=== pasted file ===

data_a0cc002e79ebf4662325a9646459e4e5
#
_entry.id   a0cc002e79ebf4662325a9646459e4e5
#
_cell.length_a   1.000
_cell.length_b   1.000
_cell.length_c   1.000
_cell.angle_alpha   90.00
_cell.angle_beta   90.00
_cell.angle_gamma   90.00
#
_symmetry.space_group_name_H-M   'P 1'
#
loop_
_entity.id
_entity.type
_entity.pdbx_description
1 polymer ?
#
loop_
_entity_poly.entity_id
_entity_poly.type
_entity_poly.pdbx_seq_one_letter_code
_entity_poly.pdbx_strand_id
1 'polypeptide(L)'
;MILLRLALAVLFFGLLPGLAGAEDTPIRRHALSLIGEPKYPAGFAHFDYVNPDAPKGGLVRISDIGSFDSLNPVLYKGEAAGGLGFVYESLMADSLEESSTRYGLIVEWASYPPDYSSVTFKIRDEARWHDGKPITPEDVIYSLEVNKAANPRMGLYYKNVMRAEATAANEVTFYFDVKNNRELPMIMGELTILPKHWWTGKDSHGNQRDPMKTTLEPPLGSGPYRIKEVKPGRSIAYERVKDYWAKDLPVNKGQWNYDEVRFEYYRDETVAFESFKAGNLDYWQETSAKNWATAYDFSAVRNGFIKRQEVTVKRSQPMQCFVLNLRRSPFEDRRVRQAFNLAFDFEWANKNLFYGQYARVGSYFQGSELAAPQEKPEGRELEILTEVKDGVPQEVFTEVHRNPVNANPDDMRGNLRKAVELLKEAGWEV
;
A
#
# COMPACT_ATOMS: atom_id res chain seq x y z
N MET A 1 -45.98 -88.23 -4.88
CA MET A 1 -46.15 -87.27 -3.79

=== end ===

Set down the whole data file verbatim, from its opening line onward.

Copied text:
data_a0cc002e79ebf4662325a9646459e4e5
#
_entry.id   a0cc002e79ebf4662325a9646459e4e5
#
_cell.length_a   1.000
_cell.length_b   1.000
_cell.length_c   1.000
_cell.angle_alpha   90.00
_cell.angle_beta   90.00
_cell.angle_gamma   90.00
#
_symmetry.space_group_name_H-M   'P 1'
#
loop_
_entity.id
_entity.type
_entity.pdbx_description
1 polymer ?
#
loop_
_entity_poly.entity_id
_entity_poly.type
_entity_poly.pdbx_seq_one_letter_code
_entity_poly.pdbx_strand_id
1 'polypeptide(L)'
;MILLRLALAVLFFGLLPGLAGAEDTPIRRHALSLIGEPKYPAGFAHFDYVNPDAPKGGLVRISDIGSFDSLNPVLYKGEAAGGLGFVYESLMADSLEESSTRYGLIVEWASYPPDYSSVTFKIRDEARWHDGKPITPEDVIYSLEVNKAANPRMGLYYKNVMRAEATAANEVTFYFDVKNNRELPMIMGELTILPKHWWTGKDSHGNQRDPMKTTLEPPLGSGPYRIKEVKPGRSIAYERVKDYWAKDLPVNKGQWNYDEVRFEYYRDETVAFESFKAGNLDYWQETSAKNWATAYDFSAVRNGFIKRQEVTVKRSQPMQCFVLNLRRSPFEDRRVRQAFNLAFDFEWANKNLFYGQYARVGSYFQGSELAAPQEKPEGRELEILTEVKDGVPQEVFTEVHRNPVNANPDDMRGNLRKAVELLKEAGWEV
;
A
#
# COMPACT_ATOMS: atom_id res chain seq x y z
N MET A 1 -45.98 -88.23 -4.88
CA MET A 1 -46.15 -87.27 -3.79